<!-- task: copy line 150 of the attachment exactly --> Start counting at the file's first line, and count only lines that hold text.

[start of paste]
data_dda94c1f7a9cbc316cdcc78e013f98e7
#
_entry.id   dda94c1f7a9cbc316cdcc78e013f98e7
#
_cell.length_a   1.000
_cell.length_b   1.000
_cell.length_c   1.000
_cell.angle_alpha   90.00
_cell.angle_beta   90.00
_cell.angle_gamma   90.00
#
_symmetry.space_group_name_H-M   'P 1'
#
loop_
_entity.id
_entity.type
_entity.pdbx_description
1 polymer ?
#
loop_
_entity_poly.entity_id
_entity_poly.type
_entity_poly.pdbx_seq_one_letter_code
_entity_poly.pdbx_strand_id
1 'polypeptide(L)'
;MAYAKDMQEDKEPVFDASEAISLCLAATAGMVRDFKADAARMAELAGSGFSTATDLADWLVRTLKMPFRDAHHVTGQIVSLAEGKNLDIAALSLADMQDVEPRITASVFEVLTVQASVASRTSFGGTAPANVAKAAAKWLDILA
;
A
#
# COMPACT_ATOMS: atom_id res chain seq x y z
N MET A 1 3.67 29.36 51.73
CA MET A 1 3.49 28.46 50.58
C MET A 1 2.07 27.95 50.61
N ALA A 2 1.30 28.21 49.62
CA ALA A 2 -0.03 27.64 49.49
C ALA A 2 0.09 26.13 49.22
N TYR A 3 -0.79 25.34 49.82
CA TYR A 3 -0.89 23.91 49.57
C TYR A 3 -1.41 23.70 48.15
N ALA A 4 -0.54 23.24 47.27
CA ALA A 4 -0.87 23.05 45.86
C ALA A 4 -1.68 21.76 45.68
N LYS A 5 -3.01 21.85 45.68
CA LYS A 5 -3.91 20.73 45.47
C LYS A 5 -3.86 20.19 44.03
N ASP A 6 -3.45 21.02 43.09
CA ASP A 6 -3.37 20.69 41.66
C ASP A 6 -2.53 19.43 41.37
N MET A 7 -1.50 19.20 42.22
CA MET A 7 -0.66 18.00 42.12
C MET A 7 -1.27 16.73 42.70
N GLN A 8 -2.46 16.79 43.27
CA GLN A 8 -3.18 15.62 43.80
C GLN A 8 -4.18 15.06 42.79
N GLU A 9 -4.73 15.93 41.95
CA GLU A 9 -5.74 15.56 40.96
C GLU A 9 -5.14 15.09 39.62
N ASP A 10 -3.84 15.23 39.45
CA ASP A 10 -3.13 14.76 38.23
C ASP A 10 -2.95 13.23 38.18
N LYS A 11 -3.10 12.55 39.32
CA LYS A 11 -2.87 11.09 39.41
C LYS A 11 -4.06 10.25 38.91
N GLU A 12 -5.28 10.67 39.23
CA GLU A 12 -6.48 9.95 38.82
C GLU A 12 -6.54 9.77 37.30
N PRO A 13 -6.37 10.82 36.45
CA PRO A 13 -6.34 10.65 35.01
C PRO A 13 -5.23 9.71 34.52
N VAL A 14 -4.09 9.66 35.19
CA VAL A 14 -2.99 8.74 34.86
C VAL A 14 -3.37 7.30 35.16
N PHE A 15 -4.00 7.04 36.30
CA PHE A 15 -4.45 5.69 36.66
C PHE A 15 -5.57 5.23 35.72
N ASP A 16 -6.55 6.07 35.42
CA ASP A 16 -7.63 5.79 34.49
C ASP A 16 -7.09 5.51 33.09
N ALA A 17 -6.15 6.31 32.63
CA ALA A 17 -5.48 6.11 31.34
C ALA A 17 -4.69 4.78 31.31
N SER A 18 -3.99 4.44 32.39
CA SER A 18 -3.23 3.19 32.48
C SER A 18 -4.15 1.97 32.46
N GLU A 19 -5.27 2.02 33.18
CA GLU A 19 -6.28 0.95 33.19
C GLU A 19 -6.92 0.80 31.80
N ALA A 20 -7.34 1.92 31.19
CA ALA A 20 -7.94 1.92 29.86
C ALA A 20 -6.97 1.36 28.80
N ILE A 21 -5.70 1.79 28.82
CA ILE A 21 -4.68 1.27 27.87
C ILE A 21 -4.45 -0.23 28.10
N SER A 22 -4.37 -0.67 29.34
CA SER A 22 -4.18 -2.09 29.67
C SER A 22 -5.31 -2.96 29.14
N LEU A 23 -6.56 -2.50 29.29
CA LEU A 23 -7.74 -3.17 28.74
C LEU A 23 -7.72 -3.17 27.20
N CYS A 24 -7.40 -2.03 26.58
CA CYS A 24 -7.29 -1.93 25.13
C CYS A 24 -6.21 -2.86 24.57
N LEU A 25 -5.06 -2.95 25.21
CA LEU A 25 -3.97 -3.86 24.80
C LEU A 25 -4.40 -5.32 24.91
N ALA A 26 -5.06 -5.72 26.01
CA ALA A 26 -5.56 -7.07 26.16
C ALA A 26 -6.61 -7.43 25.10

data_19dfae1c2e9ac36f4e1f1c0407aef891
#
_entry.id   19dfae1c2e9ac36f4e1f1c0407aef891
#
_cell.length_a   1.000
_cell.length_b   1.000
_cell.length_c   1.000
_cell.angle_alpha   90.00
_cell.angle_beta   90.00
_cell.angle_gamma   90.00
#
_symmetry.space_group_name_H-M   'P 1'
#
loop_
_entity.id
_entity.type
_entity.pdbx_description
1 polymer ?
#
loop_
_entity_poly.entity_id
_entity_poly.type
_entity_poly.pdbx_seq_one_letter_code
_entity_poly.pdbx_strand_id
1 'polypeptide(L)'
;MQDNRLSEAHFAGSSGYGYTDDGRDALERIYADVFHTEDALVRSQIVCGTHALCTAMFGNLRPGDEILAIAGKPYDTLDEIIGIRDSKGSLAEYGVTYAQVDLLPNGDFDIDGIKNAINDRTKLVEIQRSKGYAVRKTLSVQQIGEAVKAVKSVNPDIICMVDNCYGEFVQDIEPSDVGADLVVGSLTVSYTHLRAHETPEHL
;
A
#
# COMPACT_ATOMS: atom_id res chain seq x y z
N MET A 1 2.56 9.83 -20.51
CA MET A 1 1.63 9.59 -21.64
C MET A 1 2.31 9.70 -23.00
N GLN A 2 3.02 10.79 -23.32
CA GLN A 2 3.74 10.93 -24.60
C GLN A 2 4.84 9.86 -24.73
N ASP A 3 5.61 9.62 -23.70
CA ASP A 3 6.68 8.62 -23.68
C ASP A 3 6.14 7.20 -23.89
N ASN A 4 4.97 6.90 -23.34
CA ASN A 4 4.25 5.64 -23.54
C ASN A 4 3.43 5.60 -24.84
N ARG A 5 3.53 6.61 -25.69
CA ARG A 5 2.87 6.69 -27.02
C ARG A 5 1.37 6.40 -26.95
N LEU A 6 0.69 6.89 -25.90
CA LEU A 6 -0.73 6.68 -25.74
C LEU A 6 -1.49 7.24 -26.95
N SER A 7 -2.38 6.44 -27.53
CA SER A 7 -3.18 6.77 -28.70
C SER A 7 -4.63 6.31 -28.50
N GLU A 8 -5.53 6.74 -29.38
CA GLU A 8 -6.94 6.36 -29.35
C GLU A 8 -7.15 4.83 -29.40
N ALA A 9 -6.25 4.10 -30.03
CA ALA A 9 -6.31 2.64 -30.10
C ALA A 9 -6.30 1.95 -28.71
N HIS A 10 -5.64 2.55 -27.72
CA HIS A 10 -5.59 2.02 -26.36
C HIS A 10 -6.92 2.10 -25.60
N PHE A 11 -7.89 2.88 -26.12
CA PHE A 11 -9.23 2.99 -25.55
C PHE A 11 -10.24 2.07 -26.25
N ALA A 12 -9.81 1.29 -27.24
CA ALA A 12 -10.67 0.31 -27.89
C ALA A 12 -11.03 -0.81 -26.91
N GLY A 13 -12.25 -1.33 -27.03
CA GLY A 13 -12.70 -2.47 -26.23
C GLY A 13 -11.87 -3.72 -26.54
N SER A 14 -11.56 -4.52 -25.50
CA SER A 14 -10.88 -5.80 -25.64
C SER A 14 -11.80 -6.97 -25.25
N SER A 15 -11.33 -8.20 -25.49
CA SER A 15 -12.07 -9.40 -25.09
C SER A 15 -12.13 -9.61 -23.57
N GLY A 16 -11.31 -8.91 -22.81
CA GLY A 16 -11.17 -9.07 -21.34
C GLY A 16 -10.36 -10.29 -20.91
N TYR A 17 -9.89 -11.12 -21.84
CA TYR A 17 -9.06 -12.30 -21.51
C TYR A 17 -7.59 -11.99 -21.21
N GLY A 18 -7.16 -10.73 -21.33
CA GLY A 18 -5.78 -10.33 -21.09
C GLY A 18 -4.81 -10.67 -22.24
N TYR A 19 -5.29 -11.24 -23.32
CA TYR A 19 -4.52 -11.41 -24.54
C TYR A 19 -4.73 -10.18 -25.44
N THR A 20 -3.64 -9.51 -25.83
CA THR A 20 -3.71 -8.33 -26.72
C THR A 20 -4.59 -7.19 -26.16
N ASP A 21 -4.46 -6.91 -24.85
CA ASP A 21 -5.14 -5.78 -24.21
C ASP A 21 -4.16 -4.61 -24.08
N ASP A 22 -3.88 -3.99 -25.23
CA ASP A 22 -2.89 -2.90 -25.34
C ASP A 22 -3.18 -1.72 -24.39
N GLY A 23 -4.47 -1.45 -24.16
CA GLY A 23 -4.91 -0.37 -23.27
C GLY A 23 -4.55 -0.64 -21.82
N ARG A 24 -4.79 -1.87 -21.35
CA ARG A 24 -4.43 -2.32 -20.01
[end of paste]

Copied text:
C ASN A 4 3.43 5.60 -24.84